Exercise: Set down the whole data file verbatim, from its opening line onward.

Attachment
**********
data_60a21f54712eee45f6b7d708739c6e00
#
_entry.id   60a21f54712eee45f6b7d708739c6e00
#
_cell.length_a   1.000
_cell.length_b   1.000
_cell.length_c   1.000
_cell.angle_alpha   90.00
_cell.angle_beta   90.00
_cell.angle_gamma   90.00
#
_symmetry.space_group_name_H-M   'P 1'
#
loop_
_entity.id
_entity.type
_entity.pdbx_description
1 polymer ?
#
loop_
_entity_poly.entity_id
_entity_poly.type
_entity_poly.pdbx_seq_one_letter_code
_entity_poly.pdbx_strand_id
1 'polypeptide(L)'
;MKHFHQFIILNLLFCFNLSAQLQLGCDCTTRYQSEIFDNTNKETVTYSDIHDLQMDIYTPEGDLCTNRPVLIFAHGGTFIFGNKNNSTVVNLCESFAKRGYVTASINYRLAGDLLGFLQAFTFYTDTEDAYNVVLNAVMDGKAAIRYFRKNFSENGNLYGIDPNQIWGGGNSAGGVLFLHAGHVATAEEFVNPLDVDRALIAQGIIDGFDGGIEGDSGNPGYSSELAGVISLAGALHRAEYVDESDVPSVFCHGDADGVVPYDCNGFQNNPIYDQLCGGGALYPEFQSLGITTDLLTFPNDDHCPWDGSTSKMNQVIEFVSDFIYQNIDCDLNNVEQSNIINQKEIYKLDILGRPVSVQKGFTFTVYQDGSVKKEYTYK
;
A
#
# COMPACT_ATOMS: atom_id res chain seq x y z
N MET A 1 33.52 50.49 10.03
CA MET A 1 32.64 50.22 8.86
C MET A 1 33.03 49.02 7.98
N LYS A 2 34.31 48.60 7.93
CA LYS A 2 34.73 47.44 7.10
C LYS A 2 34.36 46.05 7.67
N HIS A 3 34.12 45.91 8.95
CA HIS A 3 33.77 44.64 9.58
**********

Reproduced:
data_60a21f54712eee45f6b7d708739c6e00
#
_entry.id   60a21f54712eee45f6b7d708739c6e00
#
_cell.length_a   1.000
_cell.length_b   1.000
_cell.length_c   1.000
_cell.angle_alpha   90.00
_cell.angle_beta   90.00
_cell.angle_gamma   90.00
#
_symmetry.space_group_name_H-M   'P 1'
#
loop_
_entity.id
_entity.type
_entity.pdbx_description
1 polymer ?
#
loop_
_entity_poly.entity_id
_entity_poly.type
_entity_poly.pdbx_seq_one_letter_code
_entity_poly.pdbx_strand_id
1 'polypeptide(L)'
;MKHFHQFIILNLLFCFNLSAQLQLGCDCTTRYQSEIFDNTNKETVTYSDIHDLQMDIYTPEGDLCTNRPVLIFAHGGTFIFGNKNNSTVVNLCESFAKRGYVTASINYRLAGDLLGFLQAFTFYTDTEDAYNVVLNAVMDGKAAIRYFRKNFSENGNLYGIDPNQIWGGGNSAGGVLFLHAGHVATAEEFVNPLDVDRALIAQGIIDGFDGGIEGDSGNPGYSSELAGVISLAGALHRAEYVDESDVPSVFCHGDADGVVPYDCNGFQNNPIYDQLCGGGALYPEFQSLGITTDLLTFPNDDHCPWDGSTSKMNQVIEFVSDFIYQNIDCDLNNVEQSNIINQKEIYKLDILGRPVSVQKGFTFTVYQDGSVKKEYTYK
;
A
#
# COMPACT_ATOMS: atom_id res chain seq x y z
N MET A 1 33.52 50.49 10.03
CA MET A 1 32.64 50.22 8.86
C MET A 1 33.03 49.02 7.98
N LYS A 2 34.31 48.60 7.93
CA LYS A 2 34.73 47.44 7.10
C LYS A 2 34.36 46.05 7.67
N HIS A 3 34.12 45.91 8.95
CA HIS A 3 33.77 44.64 9.58